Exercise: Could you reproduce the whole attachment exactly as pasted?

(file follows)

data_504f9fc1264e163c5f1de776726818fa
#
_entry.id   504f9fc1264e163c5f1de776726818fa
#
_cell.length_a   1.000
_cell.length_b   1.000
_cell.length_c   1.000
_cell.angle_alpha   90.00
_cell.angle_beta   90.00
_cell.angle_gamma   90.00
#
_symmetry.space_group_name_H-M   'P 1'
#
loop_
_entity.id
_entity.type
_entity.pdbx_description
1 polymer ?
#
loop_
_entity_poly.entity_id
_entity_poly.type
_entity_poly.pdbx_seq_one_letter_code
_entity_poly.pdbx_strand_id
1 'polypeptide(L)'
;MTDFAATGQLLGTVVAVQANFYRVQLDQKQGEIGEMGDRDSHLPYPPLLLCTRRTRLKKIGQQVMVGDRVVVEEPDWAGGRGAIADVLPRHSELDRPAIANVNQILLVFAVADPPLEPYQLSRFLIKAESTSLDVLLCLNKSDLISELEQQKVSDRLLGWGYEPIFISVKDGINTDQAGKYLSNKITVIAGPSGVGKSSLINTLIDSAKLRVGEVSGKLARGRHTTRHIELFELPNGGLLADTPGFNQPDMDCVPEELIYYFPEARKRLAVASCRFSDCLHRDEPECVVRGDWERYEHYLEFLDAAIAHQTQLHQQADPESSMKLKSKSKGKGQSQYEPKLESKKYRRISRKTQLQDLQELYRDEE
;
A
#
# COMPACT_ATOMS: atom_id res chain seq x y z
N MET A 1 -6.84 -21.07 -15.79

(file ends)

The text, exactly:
data_504f9fc1264e163c5f1de776726818fa
#
_entry.id   504f9fc1264e163c5f1de776726818fa
#
_cell.length_a   1.000
_cell.length_b   1.000
_cell.length_c   1.000
_cell.angle_alpha   90.00
_cell.angle_beta   90.00
_cell.angle_gamma   90.00
#
_symmetry.space_group_name_H-M   'P 1'
#
loop_
_entity.id
_entity.type
_entity.pdbx_description
1 polymer ?
#
loop_
_entity_poly.entity_id
_entity_poly.type
_entity_poly.pdbx_seq_one_letter_code
_entity_poly.pdbx_strand_id
1 'polypeptide(L)'
;MTDFAATGQLLGTVVAVQANFYRVQLDQKQGEIGEMGDRDSHLPYPPLLLCTRRTRLKKIGQQVMVGDRVVVEEPDWAGGRGAIADVLPRHSELDRPAIANVNQILLVFAVADPPLEPYQLSRFLIKAESTSLDVLLCLNKSDLISELEQQKVSDRLLGWGYEPIFISVKDGINTDQAGKYLSNKITVIAGPSGVGKSSLINTLIDSAKLRVGEVSGKLARGRHTTRHIELFELPNGGLLADTPGFNQPDMDCVPEELIYYFPEARKRLAVASCRFSDCLHRDEPECVVRGDWERYEHYLEFLDAAIAHQTQLHQQADPESSMKLKSKSKGKGQSQYEPKLESKKYRRISRKTQLQDLQELYRDEE
;
A
#
# COMPACT_ATOMS: atom_id res chain seq x y z
N MET A 1 -6.84 -21.07 -15.79